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Saturday, 9 October 2010

Do you have swine flu (influenza A H1N1)?

The most common symptoms of swine flu are similar to those of seasonal flu, including fever, weakness and fatigue and aching muscles and joints, although, these could be more severe. Certain people are most at risk, including pregnant women, the elderly and young children and people with underlying health conditions.

What is swine flu and how serious is it?

Go to NHS Choices for health advice on swine flu, including causes, symptoms, prevention and treatment

A new strain of Influenza A (H1N1), also known as swine flu, was confirmed in the UK in April and has spread to nearly 200 countries around the world.

Although symptoms have generally proved mild, a small number of patients will develop more serious illness. Many of these people have other underlying health conditions, such as heart or lung disease, that put them at increased risk.

Symptoms

Patients with swine flu typically have a fever or a high temperature (over 38°C / 100.4°F) and two or more of the following symptoms:

  • unusual tiredness
  • headache
  • runny nose
  • sore throat
  • shortness of breath or cough
  • loss of appetite
  • aching muscles
  • diarrhoea or vomiting

As with any sort of influenza, how bad and how long the symptoms last will depend on treatment and the patient’s individual circumstances.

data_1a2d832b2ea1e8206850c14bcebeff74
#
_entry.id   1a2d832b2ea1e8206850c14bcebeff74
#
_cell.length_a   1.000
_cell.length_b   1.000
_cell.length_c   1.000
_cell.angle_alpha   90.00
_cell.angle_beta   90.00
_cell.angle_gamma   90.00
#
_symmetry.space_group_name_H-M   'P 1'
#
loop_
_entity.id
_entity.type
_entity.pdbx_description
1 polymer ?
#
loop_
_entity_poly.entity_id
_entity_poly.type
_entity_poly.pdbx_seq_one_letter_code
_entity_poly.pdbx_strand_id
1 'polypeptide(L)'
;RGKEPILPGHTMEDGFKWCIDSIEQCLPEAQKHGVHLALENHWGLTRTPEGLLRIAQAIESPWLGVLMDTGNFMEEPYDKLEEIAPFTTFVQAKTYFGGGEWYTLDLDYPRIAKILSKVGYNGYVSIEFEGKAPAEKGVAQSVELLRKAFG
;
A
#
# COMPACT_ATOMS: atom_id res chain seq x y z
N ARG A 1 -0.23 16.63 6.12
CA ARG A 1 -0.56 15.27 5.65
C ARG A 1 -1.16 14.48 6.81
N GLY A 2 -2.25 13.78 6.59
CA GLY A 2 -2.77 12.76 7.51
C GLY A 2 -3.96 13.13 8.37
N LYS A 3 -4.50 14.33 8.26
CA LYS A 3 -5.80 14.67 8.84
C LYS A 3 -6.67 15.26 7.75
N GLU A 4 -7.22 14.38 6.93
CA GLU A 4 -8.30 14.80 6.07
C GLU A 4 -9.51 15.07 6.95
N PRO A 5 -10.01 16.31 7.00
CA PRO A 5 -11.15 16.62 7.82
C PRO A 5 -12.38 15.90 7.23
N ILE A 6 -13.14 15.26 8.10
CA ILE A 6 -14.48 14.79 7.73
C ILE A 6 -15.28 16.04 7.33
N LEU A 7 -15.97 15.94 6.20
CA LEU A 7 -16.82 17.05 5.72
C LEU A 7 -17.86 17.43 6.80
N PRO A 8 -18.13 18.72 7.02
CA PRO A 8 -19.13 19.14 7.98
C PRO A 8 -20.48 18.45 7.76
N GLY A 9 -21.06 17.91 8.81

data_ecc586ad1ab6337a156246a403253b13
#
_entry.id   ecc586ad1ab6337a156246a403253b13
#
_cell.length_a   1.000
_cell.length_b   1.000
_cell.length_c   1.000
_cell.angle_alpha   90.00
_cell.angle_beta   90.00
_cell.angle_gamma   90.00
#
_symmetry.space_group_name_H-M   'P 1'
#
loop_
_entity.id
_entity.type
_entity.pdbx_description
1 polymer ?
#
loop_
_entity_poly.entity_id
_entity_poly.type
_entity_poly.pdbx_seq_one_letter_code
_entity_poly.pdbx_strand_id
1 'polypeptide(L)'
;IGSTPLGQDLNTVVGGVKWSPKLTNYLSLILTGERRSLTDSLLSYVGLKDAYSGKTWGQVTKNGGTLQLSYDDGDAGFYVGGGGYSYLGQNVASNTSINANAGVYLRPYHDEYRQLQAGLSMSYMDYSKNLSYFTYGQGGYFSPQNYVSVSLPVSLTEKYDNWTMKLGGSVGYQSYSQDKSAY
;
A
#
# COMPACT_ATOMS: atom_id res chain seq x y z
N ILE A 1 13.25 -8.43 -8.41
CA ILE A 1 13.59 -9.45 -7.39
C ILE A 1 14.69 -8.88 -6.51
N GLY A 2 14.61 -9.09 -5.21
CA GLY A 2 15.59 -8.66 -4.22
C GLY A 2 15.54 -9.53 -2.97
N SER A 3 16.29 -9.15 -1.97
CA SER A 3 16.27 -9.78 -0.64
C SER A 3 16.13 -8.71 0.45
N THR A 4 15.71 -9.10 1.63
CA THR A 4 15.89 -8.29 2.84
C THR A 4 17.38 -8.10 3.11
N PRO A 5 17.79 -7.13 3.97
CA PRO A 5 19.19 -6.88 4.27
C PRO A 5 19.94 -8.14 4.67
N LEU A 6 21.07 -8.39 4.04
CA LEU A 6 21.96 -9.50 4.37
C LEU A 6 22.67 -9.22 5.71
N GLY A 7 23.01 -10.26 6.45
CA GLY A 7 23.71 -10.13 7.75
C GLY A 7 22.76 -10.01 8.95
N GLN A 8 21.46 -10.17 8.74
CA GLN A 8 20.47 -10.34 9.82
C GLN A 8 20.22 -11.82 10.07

Most cases reported in the UK have been relatively mild, with those affected starting to recover within a week.

Who is at risk?

Some groups of people are more at risk of serious illness if they catch swine flu. It is vital that people in these higher risk groups get anti-viral drugs and start taking them as soon as possible – within 48 hours of the onset of symptoms.

Health authorities are still learning about the swine flu virus, but the following people are known to be at higher risk:

  • pregnant women
  • people aged 65 years and older
  • young children under five years old

People suffering from the following illnesses are also at increased risk:

  • chronic lung disease
  • chronic heart disease
  • chronic kidney disease
  • chronic liver disease
  • chronic neurological disease
  • Immunosuppression (whether caused by disease or treatment)
  • Diabetes mellitus
  • patients who have had drug treatment for asthma within the past three years

If you think you have swine flu

If you think you have swine flu symptoms, stay at home and contact your GP.

They will be able to assess you and decide what treatment is appropriate.

Advice for businesses

Follow the link below for information on how to prepare your business for swine flu.

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Additional links

Top tips for summer

Information leaflet

Swine flu information leaflets

This Department of Health leaflet has been delivered to homes nationwide

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